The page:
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Detecting sexual predators in chats using behavioral features and imbalanced learning*


This paper presents a system developed for detecting sexual predators in online chat conversations using a two-stage classification and behavioral features. A sexual predator is defined as a person who tries to obtain sexual favors in a predatory manner, usually with underage people. The proposed approach uses several text categorization methods and empirical behavioral features developed especially for the task at hand. After investigating various approaches for solving the sexual predator identification problem, we have found that a two-stage classifier achieves the best results. In the first stage, we employ a Support Vector Machine classifier to distinguish conversations having suspicious content from safe online discussions. This is useful as most chat conversations in real life do not contain a sexual predator, therefore it can be viewed as a filtering phase that enables the actual detection of predators to be done only for suspicious chats that contain a sexual predator with a very high degree. In the second stage, we detect which of the users in a suspicious discussion is an actual predator using a Random Forest classifier. The system was tested on the corpus provided by the PAN 2012 workshop organizers and the results are encouraging because, as far as we know, our solution outperforms all previous approaches developed for solving this task.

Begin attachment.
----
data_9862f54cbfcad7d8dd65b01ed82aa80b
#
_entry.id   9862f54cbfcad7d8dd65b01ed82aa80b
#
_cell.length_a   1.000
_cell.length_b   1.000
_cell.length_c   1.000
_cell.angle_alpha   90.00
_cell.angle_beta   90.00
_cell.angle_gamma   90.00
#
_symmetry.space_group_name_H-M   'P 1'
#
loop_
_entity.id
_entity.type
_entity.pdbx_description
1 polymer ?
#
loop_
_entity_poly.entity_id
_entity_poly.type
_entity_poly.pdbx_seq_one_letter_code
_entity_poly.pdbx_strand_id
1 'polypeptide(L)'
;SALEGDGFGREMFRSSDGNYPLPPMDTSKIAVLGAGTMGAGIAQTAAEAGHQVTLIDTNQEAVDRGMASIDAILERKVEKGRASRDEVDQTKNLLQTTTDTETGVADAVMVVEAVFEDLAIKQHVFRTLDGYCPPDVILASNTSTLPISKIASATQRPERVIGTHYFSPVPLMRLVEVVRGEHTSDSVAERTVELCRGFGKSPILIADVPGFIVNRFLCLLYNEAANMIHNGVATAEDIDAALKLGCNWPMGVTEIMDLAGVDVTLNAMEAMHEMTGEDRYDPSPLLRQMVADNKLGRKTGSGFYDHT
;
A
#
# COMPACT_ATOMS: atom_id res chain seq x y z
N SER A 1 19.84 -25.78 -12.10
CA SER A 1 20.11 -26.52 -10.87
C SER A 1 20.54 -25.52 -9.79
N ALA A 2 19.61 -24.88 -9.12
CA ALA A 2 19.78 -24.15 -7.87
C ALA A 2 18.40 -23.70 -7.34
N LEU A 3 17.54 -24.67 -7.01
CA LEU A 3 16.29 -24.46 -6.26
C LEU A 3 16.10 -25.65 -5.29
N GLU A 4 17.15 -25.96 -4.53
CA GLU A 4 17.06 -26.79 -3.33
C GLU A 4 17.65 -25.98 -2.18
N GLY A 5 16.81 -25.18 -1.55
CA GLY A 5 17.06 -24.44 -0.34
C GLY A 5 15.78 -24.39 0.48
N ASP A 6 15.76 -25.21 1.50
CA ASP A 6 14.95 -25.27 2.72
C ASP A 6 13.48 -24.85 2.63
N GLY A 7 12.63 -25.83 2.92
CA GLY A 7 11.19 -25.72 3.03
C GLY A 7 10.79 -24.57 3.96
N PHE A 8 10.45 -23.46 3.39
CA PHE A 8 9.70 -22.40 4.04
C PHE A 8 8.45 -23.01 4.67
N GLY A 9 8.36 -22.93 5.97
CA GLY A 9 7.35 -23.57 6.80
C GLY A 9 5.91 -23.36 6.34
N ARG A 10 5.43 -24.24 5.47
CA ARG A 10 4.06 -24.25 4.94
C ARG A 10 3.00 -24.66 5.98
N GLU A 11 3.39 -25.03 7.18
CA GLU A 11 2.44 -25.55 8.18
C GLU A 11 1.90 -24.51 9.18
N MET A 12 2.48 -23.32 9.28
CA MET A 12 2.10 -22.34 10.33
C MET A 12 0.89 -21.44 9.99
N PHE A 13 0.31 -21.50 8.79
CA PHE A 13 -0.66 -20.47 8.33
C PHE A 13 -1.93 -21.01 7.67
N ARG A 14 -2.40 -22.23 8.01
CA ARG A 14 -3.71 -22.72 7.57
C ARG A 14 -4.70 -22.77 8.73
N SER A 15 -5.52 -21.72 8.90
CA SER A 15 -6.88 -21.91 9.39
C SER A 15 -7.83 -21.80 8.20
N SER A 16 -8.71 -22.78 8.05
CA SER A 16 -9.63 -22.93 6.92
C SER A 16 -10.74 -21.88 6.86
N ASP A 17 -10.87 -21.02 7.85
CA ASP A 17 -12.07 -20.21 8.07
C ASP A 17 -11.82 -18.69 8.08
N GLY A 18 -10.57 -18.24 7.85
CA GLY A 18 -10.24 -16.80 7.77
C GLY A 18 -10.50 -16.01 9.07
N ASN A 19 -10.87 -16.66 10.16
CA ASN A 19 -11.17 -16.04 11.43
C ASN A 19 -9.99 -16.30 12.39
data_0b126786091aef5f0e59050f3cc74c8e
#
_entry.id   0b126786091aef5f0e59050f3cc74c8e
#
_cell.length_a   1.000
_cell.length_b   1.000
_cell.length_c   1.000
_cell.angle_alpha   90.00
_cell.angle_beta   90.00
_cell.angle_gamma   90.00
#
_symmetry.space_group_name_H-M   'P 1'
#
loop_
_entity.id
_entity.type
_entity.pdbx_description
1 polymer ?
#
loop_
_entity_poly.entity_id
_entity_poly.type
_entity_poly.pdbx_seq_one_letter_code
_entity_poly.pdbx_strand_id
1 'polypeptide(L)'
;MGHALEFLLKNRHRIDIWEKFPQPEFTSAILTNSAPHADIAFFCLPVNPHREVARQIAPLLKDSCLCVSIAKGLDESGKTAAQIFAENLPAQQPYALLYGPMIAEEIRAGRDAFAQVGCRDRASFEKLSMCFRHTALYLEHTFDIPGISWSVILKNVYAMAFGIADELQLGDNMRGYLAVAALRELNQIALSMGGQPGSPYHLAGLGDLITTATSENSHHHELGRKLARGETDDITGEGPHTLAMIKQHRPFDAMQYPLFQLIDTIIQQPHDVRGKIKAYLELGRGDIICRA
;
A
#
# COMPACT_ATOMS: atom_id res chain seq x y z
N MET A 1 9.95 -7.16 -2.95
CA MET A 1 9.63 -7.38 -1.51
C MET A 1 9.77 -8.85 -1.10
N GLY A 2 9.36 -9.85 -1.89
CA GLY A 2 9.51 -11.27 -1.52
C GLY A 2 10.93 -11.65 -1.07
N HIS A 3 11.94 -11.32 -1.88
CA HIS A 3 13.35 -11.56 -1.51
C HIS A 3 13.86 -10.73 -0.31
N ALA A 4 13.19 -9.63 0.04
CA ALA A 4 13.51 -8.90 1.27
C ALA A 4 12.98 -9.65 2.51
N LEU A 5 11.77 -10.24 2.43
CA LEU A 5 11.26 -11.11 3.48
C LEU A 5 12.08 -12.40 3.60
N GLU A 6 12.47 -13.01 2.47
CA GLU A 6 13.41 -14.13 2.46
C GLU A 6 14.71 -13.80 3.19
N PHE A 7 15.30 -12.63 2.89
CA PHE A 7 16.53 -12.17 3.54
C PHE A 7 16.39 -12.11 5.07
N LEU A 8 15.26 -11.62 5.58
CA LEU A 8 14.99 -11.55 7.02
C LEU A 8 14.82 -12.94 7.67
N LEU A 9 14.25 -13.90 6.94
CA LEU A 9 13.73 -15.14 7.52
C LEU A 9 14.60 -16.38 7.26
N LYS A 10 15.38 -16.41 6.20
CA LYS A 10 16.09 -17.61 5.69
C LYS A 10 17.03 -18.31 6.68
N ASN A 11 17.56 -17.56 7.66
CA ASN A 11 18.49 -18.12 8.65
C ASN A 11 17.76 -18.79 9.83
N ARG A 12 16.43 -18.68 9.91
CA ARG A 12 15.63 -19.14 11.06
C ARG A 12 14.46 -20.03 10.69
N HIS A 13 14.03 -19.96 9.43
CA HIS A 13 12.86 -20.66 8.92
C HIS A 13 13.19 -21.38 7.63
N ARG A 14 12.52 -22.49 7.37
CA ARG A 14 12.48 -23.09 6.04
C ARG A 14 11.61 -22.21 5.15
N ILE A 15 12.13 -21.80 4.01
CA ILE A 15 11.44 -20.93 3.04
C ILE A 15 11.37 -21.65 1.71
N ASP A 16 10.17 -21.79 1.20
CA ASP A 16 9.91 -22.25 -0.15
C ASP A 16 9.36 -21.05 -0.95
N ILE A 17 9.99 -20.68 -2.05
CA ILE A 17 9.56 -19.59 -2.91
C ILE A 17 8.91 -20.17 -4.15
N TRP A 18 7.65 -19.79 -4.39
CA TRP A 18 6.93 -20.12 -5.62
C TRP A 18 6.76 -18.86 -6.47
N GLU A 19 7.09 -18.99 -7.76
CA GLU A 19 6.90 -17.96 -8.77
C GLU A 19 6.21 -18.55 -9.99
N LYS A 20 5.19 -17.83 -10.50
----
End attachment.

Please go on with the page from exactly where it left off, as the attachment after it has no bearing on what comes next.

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This work has been partially funded by the Sectorial Operational Programme Human Resources Development 2007–2013 of the Romanian Ministry of European Funds through the Financial Agreement POSDRU/159/1.5/S/132397. Moreover, Claudia Cardei would like to thank Google for the Anita Borg scholarship granted in 2014 which partly funded this work on sexual predator identification in online conversations.

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Natural Language Engineering
  • ISSN: 1351-3249
  • EISSN: 1469-8110
  • URL: /core/journals/natural-language-engineering
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